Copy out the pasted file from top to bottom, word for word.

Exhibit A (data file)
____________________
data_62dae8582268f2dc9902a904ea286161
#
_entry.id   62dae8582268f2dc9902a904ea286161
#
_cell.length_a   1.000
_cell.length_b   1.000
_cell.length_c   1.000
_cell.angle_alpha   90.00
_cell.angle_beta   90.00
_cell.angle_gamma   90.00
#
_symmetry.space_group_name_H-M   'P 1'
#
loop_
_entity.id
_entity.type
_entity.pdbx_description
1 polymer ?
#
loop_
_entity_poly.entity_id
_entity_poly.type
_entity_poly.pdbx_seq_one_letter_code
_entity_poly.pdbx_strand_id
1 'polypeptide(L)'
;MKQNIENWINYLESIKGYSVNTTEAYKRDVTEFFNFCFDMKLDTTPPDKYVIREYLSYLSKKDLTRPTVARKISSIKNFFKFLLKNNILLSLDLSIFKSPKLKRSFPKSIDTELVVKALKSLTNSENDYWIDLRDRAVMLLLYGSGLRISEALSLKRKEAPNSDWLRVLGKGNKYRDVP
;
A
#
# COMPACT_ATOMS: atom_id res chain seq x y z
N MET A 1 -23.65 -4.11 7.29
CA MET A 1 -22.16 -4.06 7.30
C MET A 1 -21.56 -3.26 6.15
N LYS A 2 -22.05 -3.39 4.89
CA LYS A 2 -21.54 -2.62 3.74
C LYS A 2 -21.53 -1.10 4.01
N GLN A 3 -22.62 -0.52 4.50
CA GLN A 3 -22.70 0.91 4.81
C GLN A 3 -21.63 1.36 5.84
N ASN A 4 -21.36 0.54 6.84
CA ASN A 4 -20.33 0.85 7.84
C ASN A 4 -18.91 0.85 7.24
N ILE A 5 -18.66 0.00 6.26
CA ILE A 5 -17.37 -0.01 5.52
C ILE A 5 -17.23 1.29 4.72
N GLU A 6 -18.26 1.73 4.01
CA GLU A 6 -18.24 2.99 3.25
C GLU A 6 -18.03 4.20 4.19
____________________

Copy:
data_62dae8582268f2dc9902a904ea286161
#
_entry.id   62dae8582268f2dc9902a904ea286161
#
_cell.length_a   1.000
_cell.length_b   1.000
_cell.length_c   1.000
_cell.angle_alpha   90.00
_cell.angle_beta   90.00
_cell.angle_gamma   90.00
#
_symmetry.space_group_name_H-M   'P 1'
#
loop_
_entity.id
_entity.type
_entity.pdbx_description
1 polymer ?
#
loop_
_entity_poly.entity_id
_entity_poly.type
_entity_poly.pdbx_seq_one_letter_code
_entity_poly.pdbx_strand_id
1 'polypeptide(L)'
;MKQNIENWINYLESIKGYSVNTTEAYKRDVTEFFNFCFDMKLDTTPPDKYVIREYLSYLSKKDLTRPTVARKISSIKNFFKFLLKNNILLSLDLSIFKSPKLKRSFPKSIDTELVVKALKSLTNSENDYWIDLRDRAVMLLLYGSGLRISEALSLKRKEAPNSDWLRVLGKGNKYRDVP
;
A
#
# COMPACT_ATOMS: atom_id res chain seq x y z
N MET A 1 -23.65 -4.11 7.29
CA MET A 1 -22.16 -4.06 7.30
C MET A 1 -21.56 -3.26 6.15
N LYS A 2 -22.05 -3.39 4.89
CA LYS A 2 -21.54 -2.62 3.74
C LYS A 2 -21.53 -1.10 4.01
N GLN A 3 -22.62 -0.52 4.50
CA GLN A 3 -22.70 0.91 4.81
C GLN A 3 -21.63 1.36 5.84
N ASN A 4 -21.36 0.54 6.84
CA ASN A 4 -20.33 0.85 7.84
C ASN A 4 -18.91 0.85 7.24
N ILE A 5 -18.66 0.00 6.26
CA ILE A 5 -17.37 -0.01 5.52
C ILE A 5 -17.23 1.29 4.72
N GLU A 6 -18.26 1.73 4.01
CA GLU A 6 -18.24 2.99 3.25
C GLU A 6 -18.03 4.20 4.19